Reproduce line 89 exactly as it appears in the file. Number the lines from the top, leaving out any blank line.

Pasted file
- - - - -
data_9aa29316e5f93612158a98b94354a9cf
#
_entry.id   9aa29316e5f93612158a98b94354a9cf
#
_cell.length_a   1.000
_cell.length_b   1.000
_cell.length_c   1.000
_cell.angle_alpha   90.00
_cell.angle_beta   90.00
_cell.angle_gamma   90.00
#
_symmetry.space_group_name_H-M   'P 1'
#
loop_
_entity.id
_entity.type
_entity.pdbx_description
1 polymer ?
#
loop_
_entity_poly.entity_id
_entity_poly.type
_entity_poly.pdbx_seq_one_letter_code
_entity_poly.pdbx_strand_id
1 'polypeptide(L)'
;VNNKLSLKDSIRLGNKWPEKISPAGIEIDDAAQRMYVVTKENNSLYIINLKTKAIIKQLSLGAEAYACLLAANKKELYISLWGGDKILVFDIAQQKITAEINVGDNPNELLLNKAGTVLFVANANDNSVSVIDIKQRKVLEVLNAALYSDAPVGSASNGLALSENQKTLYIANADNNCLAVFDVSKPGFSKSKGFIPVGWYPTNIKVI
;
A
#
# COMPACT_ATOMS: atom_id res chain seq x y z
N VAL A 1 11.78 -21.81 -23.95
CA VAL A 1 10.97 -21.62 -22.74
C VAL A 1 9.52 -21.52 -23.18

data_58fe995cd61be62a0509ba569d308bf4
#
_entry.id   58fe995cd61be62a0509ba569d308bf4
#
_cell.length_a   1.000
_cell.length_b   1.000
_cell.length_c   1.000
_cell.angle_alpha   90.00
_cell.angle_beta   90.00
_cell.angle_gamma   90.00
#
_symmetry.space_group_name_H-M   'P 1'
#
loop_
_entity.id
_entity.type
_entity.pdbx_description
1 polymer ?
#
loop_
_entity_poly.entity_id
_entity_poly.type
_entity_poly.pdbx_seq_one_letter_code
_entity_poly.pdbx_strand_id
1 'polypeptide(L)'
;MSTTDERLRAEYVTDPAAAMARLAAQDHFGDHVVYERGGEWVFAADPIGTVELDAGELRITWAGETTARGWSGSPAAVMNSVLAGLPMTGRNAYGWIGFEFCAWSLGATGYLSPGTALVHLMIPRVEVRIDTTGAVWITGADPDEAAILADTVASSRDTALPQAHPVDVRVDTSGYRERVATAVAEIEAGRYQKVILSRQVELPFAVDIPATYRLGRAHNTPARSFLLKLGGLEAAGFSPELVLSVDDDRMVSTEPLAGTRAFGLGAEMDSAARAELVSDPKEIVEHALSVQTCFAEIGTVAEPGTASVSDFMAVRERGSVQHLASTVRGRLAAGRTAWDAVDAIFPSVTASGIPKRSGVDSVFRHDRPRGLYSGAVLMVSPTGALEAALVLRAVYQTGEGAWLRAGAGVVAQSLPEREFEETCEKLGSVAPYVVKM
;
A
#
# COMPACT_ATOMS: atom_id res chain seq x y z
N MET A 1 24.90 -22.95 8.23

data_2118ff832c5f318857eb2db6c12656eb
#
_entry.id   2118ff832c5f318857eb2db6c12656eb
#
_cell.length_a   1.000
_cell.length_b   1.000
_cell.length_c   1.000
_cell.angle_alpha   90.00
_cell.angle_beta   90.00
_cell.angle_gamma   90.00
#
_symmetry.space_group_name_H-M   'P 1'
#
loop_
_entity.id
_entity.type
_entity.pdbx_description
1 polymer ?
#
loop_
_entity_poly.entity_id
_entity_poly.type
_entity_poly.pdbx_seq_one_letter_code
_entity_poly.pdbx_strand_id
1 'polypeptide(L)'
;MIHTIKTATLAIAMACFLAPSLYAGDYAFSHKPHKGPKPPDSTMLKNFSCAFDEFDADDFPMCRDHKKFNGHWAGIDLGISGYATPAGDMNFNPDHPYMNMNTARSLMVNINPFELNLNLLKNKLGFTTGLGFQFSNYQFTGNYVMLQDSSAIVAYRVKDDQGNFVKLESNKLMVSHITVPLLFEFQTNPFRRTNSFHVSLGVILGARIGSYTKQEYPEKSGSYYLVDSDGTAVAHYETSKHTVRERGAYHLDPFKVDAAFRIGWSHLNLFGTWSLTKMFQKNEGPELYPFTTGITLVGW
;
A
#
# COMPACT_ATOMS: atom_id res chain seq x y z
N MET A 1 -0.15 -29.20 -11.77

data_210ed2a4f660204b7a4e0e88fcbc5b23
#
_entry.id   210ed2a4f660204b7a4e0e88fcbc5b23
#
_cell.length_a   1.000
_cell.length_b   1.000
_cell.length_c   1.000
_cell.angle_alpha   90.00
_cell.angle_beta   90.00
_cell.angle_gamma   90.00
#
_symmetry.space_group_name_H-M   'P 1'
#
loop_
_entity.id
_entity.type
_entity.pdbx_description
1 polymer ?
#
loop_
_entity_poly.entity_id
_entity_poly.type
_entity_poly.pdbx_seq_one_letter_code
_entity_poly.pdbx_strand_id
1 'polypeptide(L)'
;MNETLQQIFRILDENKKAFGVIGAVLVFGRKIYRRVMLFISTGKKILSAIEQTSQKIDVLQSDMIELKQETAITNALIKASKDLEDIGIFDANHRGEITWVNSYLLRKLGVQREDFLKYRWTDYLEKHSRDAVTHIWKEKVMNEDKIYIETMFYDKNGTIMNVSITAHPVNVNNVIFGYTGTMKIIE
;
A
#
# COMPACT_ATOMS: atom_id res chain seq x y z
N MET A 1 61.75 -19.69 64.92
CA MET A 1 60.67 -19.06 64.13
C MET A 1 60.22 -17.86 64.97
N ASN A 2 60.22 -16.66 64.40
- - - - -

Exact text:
1 'polypeptide(L)'